The restaurant industry is slowly getting priced out of the labor market, and chains such as Shake Shack (NYSE:SHAK) that have led the charge to raise wages are now finding it's an expensive proposition. After saying just last year automation would not replace humans at its restaurants, Shake Shack is introducing a self-order kiosk at its newest New York City site. It might not eliminate employee counts immediately -- the kiosks will be manned by "hospitality champs" to ease the customer transition -- but it's obviously the first step in the process.

Laboring under higher expenses

The reason for Shake Shack's apparent change of heart is that labor costs are rising. In New York, the minimum wage is rising to $13.50 at the end of this year and jumps to $15 per hour in December 2018.

Shake Shack has been an advocate for higher minimum-wage laws and voluntarily raised its own employee pay to $12.00 an hour last year. At the New York test site, workers will receive $15 an hour, which the chain says is a prelude to raising them across the board at all of its restaurants.

Shake Shack working handing over a burger

Image source: Shake Shack.

The problem is, Shake Shack's higher labor costs are hurting its top and bottom line. While wages were raised with a lot of publicity, so were menu prices, though without quite as much fanfare. Labor costs were specifically called out last quarter as the reason restaurant-level operating margins tumbled 200 basis points for the period, only slightly better than the 300-point drop they were responsible for in the first quarter, but much worse than the 60-point drop they caused for all of 2016.

Higher prices take bite out of sales

Nation's Restaurant News quoted CEO Randy Garutti as saying earlier this year profits were secondary to taking care of employees. "If we go down as a percentage, it's because we're taking care of our team, but we're rising in overall sales and profit."

Except it's not quite working out like that. While overall sales have risen, that's only because Shake Shack is opening more stores. Same-store sales at locations open for at least two years are continuing to decline and over the first half of 2017 have turned negative.

Customer traffic is also down significantly, and the comps decline would have looked a lot worse had Shake Shack not raised its prices to cover the increased labor costs.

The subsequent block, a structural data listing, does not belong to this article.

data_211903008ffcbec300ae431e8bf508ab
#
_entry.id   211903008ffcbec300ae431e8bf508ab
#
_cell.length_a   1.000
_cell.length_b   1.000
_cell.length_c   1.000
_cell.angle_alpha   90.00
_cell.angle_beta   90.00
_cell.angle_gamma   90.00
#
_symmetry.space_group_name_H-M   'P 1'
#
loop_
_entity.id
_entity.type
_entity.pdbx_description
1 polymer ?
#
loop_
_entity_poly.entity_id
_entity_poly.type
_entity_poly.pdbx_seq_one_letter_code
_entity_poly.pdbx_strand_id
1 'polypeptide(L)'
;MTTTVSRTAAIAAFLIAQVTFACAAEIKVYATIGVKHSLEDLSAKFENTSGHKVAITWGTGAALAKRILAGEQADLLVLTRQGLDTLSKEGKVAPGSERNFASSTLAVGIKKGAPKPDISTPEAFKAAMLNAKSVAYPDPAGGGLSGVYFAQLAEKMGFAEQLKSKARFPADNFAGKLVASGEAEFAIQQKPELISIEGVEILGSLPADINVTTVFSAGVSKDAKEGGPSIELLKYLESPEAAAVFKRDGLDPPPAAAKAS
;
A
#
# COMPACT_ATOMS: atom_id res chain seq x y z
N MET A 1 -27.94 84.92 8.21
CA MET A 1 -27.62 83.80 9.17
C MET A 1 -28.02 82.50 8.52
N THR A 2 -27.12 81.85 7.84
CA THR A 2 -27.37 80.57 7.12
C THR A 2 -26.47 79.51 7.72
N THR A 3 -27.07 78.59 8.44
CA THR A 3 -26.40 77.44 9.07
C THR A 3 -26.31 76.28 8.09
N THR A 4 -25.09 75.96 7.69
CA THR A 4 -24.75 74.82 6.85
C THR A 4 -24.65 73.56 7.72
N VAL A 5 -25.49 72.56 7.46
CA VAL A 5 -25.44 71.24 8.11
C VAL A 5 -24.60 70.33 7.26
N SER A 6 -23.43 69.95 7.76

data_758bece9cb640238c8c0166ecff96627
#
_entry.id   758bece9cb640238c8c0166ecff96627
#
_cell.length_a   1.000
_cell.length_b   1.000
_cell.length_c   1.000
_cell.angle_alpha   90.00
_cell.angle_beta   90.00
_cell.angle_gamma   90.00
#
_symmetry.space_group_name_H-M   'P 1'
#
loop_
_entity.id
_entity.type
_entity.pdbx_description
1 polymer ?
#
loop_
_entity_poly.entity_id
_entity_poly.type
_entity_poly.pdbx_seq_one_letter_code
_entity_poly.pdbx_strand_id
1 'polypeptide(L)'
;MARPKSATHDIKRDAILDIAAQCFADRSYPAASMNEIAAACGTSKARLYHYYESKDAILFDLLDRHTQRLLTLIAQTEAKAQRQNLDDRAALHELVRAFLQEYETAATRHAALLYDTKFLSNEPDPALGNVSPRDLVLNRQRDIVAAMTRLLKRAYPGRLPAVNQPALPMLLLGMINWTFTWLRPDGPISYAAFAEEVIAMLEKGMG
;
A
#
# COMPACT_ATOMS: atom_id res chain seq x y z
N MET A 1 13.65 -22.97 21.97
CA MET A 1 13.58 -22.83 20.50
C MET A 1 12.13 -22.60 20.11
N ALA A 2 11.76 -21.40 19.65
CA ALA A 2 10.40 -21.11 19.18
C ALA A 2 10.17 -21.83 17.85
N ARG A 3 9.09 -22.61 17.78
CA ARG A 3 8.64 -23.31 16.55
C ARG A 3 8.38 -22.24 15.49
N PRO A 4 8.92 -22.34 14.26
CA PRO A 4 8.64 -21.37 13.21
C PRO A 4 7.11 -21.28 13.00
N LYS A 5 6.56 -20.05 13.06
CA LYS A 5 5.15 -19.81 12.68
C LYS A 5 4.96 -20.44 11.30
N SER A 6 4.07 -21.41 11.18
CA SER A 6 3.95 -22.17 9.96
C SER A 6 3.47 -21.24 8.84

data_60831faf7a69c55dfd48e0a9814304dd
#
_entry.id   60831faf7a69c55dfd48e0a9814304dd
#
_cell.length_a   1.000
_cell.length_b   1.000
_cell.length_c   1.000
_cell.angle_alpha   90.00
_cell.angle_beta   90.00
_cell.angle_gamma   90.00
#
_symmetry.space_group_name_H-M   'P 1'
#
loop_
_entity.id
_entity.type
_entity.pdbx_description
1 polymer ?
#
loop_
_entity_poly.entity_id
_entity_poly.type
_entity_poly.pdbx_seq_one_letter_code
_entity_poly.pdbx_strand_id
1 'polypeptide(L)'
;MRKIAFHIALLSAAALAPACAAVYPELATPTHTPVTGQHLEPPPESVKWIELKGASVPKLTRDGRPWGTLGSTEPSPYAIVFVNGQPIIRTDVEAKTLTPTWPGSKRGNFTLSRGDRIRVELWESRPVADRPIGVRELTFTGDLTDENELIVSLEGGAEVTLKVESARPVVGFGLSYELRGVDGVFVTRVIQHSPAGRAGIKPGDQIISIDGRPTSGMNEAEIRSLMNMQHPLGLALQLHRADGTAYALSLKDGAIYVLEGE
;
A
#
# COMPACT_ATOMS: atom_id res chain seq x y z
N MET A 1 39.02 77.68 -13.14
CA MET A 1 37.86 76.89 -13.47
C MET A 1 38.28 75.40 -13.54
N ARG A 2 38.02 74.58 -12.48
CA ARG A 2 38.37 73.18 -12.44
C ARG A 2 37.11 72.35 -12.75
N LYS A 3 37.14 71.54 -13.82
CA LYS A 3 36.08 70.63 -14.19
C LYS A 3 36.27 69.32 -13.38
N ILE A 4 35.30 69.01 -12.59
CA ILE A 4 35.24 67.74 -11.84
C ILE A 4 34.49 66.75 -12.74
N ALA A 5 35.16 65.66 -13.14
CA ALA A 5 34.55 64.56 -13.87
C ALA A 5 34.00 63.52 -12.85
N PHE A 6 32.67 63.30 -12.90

Bar chart showing Shake Shack quarter customer traffic

Data source: Shake Shack quarterly SEC filings. Chart by the author.

So while the company might have thought it could balance paying employees more, even it realizes it's paying a high cost to do so. By also making this test restaurant entirely cashless -- customers will use the kiosks or their mobile phones -- it's a move that will ultimately see cashiers eliminated.

Effects felt all across fast food

Of course, Shake Shack isn't the only restaurant having to contend with rising labor costs. McDonald's (NYSE:MCD) and Wendy's (NASDAQ:WEN) are both expanding the use of kiosk ordering, with the latter adding them to 1,000 restaurants.

The goal of introducing automation into the restaurants, whether it's a fast-food joint or a fast-casual chain, is to speed up service and improve the customer experience. Some analysts point to the experience of Panera Bread as an example of successfully implementing automation when it launched its Panera 2.0 initiative in 2014 and increased the number of employees because of the higher sales generated.

Yet the numbers don't seem to bear that out. In 2013, Panera had on average 29 employees per restaurant in operation, but last year it finished with 25 per location. Over the four years since, Panera has opened over 650 new locations while adding only 16 employees per site, suggesting it was only the new restaurants that pushed Panera's employment higher, not automation.

Employee figures at Shake Shack and other chains introducing self-ordering kiosks and other bits of automation will probably not fall right away, but particularly when a restaurant sees its costs going up and its sales and profits falling, it's a situation that can only lead to fewer jobs.

Rich Duprey has no position in any of the stocks mentioned. The Motley Fool is short shares of Shake Shack. The Motley Fool has a disclosure policy.